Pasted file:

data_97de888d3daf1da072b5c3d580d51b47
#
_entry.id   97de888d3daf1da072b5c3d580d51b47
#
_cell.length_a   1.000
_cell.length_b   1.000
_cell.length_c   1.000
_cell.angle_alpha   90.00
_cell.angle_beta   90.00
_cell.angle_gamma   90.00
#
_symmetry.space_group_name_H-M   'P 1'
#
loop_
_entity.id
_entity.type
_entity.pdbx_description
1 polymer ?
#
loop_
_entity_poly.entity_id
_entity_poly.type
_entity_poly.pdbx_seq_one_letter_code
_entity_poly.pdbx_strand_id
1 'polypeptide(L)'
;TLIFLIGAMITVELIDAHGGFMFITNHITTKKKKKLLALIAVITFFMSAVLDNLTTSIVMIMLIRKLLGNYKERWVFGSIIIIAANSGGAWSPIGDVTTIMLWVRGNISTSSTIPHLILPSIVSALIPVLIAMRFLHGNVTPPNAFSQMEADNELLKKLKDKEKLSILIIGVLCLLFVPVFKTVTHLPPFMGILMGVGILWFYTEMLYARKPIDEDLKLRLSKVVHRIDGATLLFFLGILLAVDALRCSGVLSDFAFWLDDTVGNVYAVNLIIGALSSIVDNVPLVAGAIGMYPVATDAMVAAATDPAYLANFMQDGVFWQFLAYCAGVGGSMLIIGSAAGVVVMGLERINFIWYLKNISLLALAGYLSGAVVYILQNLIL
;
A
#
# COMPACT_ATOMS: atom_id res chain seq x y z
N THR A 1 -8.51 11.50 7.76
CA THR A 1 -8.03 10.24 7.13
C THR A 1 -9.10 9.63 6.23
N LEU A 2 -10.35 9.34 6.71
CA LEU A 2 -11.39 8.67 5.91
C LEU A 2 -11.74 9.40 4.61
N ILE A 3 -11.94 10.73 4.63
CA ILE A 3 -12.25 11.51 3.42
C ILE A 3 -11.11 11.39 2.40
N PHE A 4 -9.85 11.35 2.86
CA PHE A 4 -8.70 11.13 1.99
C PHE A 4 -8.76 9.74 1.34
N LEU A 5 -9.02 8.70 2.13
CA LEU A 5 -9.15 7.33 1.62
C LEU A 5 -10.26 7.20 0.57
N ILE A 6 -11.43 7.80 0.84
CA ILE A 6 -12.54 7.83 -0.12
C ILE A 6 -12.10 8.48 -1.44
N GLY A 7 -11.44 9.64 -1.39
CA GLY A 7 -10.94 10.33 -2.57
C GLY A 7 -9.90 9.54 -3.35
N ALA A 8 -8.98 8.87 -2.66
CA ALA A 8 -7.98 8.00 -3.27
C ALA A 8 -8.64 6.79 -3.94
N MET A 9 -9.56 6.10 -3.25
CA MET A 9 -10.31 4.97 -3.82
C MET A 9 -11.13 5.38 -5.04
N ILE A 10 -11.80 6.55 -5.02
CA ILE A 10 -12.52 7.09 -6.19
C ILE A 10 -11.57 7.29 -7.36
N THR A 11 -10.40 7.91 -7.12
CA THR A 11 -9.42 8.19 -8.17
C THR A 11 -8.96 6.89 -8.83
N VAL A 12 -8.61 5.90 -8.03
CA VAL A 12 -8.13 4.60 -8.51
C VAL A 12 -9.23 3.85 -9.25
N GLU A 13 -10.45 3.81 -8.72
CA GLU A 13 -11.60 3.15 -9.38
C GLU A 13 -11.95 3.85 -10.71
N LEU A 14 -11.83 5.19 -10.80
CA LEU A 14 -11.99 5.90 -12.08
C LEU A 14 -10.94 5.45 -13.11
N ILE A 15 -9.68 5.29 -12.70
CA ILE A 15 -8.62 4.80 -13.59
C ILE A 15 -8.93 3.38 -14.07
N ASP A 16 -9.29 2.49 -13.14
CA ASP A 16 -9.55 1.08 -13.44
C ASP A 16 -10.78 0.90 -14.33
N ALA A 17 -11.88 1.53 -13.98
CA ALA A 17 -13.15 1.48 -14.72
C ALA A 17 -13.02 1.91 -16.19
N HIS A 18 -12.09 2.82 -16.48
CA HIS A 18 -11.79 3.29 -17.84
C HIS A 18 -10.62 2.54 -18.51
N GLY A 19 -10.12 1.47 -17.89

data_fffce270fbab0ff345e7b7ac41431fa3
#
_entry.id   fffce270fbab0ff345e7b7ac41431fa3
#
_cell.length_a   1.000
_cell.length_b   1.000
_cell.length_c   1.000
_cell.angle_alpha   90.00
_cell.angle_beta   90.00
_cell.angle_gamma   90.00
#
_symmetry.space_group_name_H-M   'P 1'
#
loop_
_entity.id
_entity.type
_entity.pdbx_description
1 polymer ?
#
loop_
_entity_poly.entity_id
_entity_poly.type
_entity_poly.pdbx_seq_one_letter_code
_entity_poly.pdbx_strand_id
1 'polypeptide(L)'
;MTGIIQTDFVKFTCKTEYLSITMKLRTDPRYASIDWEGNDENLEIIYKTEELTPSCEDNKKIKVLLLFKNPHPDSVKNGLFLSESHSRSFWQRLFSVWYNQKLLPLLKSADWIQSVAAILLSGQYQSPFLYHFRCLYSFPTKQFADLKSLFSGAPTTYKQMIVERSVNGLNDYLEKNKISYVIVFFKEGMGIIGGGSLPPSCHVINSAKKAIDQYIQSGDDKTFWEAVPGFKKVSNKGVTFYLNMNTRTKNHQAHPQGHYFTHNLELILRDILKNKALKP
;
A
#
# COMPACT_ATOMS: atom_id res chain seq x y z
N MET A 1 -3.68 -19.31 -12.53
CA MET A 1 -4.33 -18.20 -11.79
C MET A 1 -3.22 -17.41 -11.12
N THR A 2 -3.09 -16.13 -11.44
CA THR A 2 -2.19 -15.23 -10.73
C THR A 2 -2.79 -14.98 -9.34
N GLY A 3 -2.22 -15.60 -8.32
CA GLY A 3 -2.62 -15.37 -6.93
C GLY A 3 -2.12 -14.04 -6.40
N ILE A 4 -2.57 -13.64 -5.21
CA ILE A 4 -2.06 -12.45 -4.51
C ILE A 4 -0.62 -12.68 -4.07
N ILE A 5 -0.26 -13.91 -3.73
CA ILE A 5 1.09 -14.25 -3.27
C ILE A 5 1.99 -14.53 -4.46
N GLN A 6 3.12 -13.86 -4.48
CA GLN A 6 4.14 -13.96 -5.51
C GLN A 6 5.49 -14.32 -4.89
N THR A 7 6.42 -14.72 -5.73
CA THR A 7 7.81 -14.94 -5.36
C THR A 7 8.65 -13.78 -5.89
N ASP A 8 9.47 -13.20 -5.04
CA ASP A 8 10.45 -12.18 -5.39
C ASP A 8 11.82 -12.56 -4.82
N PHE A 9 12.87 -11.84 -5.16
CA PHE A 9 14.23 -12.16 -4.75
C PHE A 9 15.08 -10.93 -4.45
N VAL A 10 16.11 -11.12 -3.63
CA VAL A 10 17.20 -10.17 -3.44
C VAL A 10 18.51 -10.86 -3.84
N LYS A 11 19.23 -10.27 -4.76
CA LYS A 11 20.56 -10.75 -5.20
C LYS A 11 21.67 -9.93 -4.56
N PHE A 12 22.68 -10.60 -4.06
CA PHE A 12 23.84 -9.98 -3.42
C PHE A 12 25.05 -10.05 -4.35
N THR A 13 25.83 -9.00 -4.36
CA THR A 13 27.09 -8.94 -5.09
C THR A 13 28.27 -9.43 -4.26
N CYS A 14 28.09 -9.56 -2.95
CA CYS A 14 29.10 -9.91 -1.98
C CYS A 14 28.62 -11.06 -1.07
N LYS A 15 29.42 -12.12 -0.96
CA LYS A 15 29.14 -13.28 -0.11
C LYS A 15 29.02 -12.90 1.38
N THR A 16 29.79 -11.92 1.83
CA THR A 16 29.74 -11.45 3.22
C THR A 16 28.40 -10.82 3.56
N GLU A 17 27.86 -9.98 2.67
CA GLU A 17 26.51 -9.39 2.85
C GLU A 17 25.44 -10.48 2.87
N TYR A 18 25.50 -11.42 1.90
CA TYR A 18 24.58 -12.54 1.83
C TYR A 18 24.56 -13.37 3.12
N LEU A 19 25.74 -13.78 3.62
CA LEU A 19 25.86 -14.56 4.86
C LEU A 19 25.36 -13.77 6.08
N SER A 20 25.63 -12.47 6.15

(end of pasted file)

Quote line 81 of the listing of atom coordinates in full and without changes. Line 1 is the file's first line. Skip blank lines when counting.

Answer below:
C ALA A 17 -13.02 1.91 -16.19